(Photo by Pete Bostrom)

(Photo LK '08)

Larry's club, displayed at the Gilcrease Institute, Tulsa, Oklahoma.

In 1948, Gregory Perino unearthed a shark's tooth club in the Ramey field at Cahokia Mounds. The original club was not intact but had been hit by the plow. In his excavation he found a walnut club with 2 flint teeth on one side and 1 flint tooth on the other. He screened the surrounding dirt and came up with 5 drilled great white shark's teeth and 8 flint imitation shark's teeth which had been attached to the club. The walnut was verified by the Illinois State Museum. At the base of the handle, Perino noted "a copper stain" which indicated to him that there was some type of copper attached to the handle.

During Perino's excavation of Md 34 at Cahokia, he discovered 4 more flint shark's teeth (3 with convex(Photo Gilcrease) bases) including this tooth(Photo Gilcrease) with a stem at the base. It had been burned and was found in a large pit that had a lot of burned material in it's fill. The pit has been interpreted as a ceremonial feasting refuse pit.. In 2002, a burned great white shark's tooth was found in Perino's back dirt during re-excavations at Mound 34.

 Many of the photos of the original shark's teeth, both real and  chert, on this page were taken by Larry during visits to the Gilcrease Institute, in Tulsa, Ok. Larry wishes to thank the Gilcrease Institute for their kindness in allowing him to show these pictures on this forum.

These are the original shark's teeth from the club (upper row and 2 on bottom right). The other teeth were found in Md. 34 at Cahokia. They are now curated at the Gilcrease Institute, Tulsa,Ok.   (Photo LK Click to enlarge)

(Photo Gilcrease)

The original shark's teeth were drilled like this , then tied to the club.

(Photos Gilcrease)

These are photos of the 5 original great white shark's teeth from the club. The 5 on the bottom had been drilled like the one on top but their dentin has decayed, removing much of the original drilled holes.

(Photo Gilcrease)  These are pictures of a burned great white shark's tooth from Md 34, probably found in the fill of the large burned pit, described by Perino.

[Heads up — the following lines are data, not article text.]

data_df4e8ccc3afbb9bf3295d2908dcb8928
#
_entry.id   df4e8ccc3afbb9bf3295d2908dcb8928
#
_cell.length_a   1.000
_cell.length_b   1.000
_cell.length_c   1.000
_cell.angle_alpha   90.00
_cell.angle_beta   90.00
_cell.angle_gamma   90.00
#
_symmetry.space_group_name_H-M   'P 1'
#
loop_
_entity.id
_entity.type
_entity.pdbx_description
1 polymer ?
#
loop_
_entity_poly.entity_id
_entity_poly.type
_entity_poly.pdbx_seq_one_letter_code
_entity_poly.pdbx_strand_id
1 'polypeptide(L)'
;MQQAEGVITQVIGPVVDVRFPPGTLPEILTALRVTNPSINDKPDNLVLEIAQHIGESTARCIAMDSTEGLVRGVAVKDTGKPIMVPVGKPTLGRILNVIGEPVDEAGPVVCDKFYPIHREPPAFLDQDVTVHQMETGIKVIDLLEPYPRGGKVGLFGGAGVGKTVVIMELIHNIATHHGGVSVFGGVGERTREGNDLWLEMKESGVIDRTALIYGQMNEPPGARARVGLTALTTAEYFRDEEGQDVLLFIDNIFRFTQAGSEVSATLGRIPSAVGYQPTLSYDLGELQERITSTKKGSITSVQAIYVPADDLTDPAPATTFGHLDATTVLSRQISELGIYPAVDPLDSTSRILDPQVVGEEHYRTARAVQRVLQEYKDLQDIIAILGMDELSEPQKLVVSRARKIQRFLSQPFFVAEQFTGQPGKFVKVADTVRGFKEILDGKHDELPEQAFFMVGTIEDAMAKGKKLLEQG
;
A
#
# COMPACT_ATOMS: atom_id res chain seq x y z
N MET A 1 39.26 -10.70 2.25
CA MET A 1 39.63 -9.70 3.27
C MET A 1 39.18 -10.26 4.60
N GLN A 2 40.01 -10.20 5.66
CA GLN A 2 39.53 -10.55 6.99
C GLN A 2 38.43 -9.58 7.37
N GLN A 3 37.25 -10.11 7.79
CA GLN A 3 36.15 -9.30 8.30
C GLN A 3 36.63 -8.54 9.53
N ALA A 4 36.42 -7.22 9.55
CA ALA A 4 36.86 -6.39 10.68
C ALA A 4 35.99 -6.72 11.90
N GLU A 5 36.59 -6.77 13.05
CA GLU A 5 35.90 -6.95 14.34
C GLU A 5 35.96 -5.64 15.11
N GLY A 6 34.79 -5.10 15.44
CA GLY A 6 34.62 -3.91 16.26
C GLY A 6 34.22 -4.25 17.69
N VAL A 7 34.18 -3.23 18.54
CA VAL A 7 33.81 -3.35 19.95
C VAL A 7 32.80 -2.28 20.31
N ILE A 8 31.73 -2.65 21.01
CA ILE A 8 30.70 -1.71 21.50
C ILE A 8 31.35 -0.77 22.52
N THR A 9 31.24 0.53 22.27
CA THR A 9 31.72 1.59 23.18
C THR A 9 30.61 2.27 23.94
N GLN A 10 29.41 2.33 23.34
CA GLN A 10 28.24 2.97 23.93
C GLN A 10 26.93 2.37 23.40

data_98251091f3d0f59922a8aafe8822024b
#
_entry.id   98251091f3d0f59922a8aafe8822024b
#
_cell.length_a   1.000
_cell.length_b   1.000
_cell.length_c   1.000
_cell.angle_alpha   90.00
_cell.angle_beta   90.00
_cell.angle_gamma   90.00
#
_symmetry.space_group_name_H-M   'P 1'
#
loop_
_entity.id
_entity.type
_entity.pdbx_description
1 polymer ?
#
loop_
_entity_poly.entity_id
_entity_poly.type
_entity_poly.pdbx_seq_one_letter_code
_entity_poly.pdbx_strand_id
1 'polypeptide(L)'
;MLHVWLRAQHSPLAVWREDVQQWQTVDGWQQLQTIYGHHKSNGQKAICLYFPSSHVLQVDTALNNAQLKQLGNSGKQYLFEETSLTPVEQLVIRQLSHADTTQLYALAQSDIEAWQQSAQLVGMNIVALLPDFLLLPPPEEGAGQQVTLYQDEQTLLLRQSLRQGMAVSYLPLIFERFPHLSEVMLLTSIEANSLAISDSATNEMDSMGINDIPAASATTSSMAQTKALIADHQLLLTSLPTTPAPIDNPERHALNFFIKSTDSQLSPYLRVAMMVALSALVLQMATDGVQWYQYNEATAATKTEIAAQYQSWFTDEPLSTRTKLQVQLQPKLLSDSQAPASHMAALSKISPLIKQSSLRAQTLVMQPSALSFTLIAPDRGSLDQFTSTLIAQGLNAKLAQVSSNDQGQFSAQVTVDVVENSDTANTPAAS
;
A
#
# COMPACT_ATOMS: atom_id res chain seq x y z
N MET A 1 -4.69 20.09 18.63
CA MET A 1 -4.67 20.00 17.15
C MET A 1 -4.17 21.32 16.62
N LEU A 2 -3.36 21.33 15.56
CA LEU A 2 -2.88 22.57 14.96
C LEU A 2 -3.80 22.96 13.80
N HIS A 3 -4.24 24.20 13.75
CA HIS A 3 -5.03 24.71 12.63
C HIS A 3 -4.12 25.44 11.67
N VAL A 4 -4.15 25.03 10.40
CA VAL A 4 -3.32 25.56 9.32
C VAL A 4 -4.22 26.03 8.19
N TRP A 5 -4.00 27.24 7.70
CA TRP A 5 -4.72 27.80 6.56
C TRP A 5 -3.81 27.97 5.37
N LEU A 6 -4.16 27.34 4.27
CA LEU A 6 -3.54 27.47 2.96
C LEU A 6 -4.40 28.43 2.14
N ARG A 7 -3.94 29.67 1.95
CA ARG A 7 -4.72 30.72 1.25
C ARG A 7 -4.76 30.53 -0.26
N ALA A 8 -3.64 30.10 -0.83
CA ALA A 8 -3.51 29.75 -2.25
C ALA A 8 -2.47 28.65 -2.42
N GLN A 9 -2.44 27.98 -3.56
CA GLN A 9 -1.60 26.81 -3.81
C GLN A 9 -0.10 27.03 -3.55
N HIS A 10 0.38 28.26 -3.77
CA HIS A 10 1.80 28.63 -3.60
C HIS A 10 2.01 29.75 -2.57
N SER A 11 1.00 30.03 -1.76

(Photo  LK)


Here's the original teeth laid out in the way they might have been on the original club.

(Photo by Pete Bostrom)

Above is Pete Bostrom's photo of one of Larry's first replicas.

  (Photos by Gilcrease Institute, Tulsa Ok.) 

              Here are close-ups of the 8 original club teeth.

 (Photo LK)

Above are two shark's teeth from Greg Perdun's collection. The larger one is from Southern Missouri and the other is from the Cahokia Mounds area

 (Photo LK)

Larry demonstrates the use of the shark's tooth
club. This is a replica of one found by
Perino between Monk's Mound and Mound 34 at Cahokia.

Installing the teeth

    (Photos LK)  Cutting the grooves for the teeth. Larry has found that it is a good idea to pre-cut all of the grooves on one side, then install the teeth on that side, before continuing to the other side. The reason for doing this is to attempt to prevent cutting his knuckles as they brush against the installed teeth. Notice that the tooth in the end is already installed and the glue has set up.

   (Photos LK)  Here, the last 2 teeth, on the first side, are ready to be set into position. Larry uses hide glue, mixed with charcoal, for the adhesive.

       (Photo LK)   All the teeth on the first side are now set. Larry only got cut on one knuckle when he brushed it against the tooth on the end. That happened while chiseling the grooves. The glue is left to dry, for a minimum of 24 hours, before the club is turned over and the opposite side's teeth are installed.

    (Photos LK) Here, the second side is completed and the handle is being painted with extra virgin olive oil because it penetrates so well. The rest of the handle needs painting and the club is done.

    (Photos LK) The finished club. This one will be raffled off to raise money for the Powell Archaeological Research Center. The club is 57 1/2 cm.  (22 5/8 inches) long, from the end of the handle to the tip of the shark's tooth, and 17 cm. (6 5/8 inches) wide, at it's widest point. This is the eighth club Larry has made.

(Photo LK)
This club was made a little shorter and the handle was widened for a better grip.
  (  (Photo LK)
This club is in sand to show an edge view. There is a copper butt plate on this one.
(Photo LK)
This club is made with 5 real shark's teeth and 8 flint ones. The original club had 5 great white shark's teeth and 8 flint ones. These real shark's teeth are smaller by 1/3 than the ones found with the original club.

This is Steve's club (# 11), made in January, 2017.

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